It’s the time of year for saving money!
For most of the history of “high-end” or high performance audio, the equipment and the resulting listening experience has been decidedly non-mainstream. Then as now, systems on this level were not all that widespread. In the sixties and seventies, audiophiles almost exclusively used turntables for musical reproduction. To a lesser degree, some of the better systems may have also made use of a reel to reel player. As far as recorded music was concerned, that was pretty much it.
Again, back in the sixties, high performance audio was basically the province of a more affluent audience. While not mutually exclusive to wealthy practitioners, high performance audio systems would more commonly be found in homes where the median income was higher than the national average – sometimes much higher.
These days, there are multiple options available to all audiophiles – analog, including LP’s, the surprising resurgence of reel to reel and of course digital. It is in the digital realm where technology has made the listening experience so varied and has enabled multiple choices among the proponents of high quality musical reproduction systems. Many would argue that the times and the modern day cost compared to income of high performance audio have not changed in the last fifty years. Is that necessarily true?
Let’s get one thing out of the way right now. There will always be a market for hyper expensive gear. Amps, speakers and turntables that cost six figures and up, cables that are in the mid five figure range, total system costs of seven figures – components and systems in these categories will always have a market. There are enough people with incredible financial means to ensure a continuing sales outlet for such luxury components. Number of units sold? Small to be sure. But there will always be a customer. What about the rest of us?
Our industry faces a number of challenges. One, of course, is system cost. While the efficacy of cost proportional to performance might be endlessly debated, let’s make it simple and agree that cost is the overwhelming determination of a user’s willingness and ability to assemble an audio system. There are other conditions as well.
I’d venture to guess that most audiophiles have a significant other and very likely children living in the home. Needless to say, family requirements will always come first. I find it very difficult to believe that any mindful parent would neglect the medical or educational needs of their children so a new amp might be purchased. Audio will always take a second seat to the needs of the family, as well it should. This condition plays an obvious role in the proliferation of high performance gear.
Another issue in audio land is available space to house a system. Most homes these days are not possessed of a dedicated listening room. In fact, for most home builders, the need to put more reasonably sized homes on smaller parcels of land exceeds the need to have larger homes with a dedicated listening room – assuming of course that is even a remote consideration of the average builder. All of these conditions point to a new market segment – the “Lifestyle” product category.
Many “audiophiles” these days are desirous of a system that accomplishes multiple goals – a pleasing sound, lower cost, smaller in size, more functions in fewer components, and having the ability to fit out of the way and basically not be seen. I’m curious if the historical multi component system on a massive equipment rack with looms of cables and large floor standing speakers are giving way to a bookshelf system the other family members can hear but not see? Are we, as audiophiles, changing the mindset on how we view an audio system?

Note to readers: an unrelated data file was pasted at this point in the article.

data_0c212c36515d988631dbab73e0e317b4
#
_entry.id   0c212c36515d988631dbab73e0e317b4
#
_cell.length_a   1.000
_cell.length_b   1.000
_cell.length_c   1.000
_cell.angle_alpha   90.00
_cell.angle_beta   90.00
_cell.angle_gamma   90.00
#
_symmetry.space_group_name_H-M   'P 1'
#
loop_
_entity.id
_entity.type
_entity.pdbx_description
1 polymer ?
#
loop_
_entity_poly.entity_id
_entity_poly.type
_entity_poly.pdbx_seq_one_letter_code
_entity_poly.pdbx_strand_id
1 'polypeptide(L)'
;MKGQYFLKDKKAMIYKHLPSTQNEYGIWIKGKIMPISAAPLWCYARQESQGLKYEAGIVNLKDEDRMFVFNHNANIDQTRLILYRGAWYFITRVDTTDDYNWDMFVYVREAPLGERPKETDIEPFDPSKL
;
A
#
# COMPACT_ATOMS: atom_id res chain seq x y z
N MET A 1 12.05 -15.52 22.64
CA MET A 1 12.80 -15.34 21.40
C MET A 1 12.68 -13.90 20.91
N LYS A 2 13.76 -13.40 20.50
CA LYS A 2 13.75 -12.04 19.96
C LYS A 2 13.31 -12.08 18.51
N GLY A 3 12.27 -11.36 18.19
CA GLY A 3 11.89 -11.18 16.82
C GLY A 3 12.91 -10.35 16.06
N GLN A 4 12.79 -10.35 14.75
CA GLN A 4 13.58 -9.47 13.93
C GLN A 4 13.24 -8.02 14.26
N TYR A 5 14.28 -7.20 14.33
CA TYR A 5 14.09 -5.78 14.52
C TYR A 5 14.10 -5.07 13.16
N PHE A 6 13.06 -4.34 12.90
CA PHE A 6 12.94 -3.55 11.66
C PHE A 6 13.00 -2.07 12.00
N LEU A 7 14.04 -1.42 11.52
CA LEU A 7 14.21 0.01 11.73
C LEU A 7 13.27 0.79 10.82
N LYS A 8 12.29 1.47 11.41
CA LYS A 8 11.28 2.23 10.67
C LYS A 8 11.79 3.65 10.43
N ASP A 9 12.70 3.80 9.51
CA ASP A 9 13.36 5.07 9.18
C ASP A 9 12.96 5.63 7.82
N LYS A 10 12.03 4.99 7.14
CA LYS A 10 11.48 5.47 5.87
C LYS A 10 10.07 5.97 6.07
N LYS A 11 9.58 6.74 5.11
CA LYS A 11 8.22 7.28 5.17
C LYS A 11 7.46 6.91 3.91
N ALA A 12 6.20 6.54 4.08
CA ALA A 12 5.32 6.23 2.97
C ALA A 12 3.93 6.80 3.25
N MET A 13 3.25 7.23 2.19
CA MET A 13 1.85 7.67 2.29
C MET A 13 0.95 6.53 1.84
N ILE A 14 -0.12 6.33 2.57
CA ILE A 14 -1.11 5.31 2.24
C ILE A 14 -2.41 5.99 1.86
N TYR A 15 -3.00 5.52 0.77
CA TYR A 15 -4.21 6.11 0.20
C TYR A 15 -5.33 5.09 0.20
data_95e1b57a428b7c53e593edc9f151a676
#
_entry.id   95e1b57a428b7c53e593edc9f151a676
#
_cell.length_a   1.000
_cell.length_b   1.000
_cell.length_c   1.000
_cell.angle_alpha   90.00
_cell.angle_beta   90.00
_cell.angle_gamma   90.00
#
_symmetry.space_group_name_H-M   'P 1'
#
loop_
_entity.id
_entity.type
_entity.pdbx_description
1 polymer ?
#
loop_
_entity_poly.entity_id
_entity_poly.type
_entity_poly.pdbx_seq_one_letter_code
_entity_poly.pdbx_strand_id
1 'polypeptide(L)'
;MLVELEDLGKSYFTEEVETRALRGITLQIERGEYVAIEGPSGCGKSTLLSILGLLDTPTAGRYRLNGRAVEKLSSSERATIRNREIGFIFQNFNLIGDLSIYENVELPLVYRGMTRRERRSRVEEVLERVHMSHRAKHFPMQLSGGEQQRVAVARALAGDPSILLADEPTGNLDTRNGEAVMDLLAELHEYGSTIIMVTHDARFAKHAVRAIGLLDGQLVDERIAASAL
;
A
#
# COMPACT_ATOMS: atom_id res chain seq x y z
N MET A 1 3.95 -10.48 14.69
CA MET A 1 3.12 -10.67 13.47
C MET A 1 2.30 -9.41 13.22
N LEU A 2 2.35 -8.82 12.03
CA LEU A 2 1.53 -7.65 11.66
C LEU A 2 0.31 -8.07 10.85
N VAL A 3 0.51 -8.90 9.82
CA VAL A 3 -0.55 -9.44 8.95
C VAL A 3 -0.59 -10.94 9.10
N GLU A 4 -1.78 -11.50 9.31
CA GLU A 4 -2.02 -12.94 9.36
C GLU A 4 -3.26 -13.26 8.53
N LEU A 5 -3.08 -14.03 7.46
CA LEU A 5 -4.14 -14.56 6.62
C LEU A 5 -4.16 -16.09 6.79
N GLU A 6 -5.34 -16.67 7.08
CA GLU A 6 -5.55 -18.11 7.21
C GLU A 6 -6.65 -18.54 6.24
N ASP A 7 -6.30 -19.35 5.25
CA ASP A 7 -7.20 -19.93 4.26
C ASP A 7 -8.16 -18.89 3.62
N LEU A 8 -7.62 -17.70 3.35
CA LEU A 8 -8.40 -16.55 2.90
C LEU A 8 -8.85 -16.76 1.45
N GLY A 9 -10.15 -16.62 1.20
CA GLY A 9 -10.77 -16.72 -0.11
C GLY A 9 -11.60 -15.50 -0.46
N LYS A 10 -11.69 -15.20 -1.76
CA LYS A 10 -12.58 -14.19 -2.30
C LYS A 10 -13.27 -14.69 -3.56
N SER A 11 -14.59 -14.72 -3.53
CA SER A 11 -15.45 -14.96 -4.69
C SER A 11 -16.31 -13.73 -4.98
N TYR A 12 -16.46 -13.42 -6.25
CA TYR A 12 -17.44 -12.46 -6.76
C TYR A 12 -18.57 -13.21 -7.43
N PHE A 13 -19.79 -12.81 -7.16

Manufacturers, to whatever extent they are, have begun to offer some segment of their product line that is smaller, multi-function and can easily and neatly be stored mostly out of sight – yet also with the goal of producing high quality sonics. Perhaps best of all, these products may be sold at a price point that, while more expensive than mid-fi, is infinitely more affordable to a greater number of potential customers. That sure sounds like a “Lifestyle” product to me.
That said, manufacturers also have the very real need to generate income. Engineering developments very often take time and commonly, significant amounts of capital. Any company building a $250,000.00 speaker system needs the time (sometimes years) and fiscal resources to bring this class of product to market. So if they also introduce a low cost, more easily affordable system that sells in higher volumes and generates income, is that necessarily a bad thing?
Our little cottage industry is decidedly a niche market. Moving up the cost ladder proportionally reduces units sold in dramatic fashion. This is, of course, not at all unusual. Care to guess how many cars Ferrari builds annually compared to General Motors? It would seem the pervasive remaining question is what is best for the longevity of our industry?
It’s a foregone conclusion that high performance audio manufacturers will attempt to offer products, separate and apart from world class components, their customers want and to an obvious extent, products they firmly believe will sell. That condition is conditional across all manufacturing. As it relates to high performance audio, one question that might and probably should be asked: Is a “Lifestyle” product a positive product offering or a class of components that will detrimentally change the traditional audiophile hobby? If it is a positive thing, will this represent a wholesale change in the landscape of what has historically been a high performance audio system?
For me, I’ll stick with my big multi component system in a large audio rack with floorstanding speakers in a dedicated audio room. However, I keep wondering if my system set up is going the way of the dinosaur- forever gone and replaced with a Lifestyle product.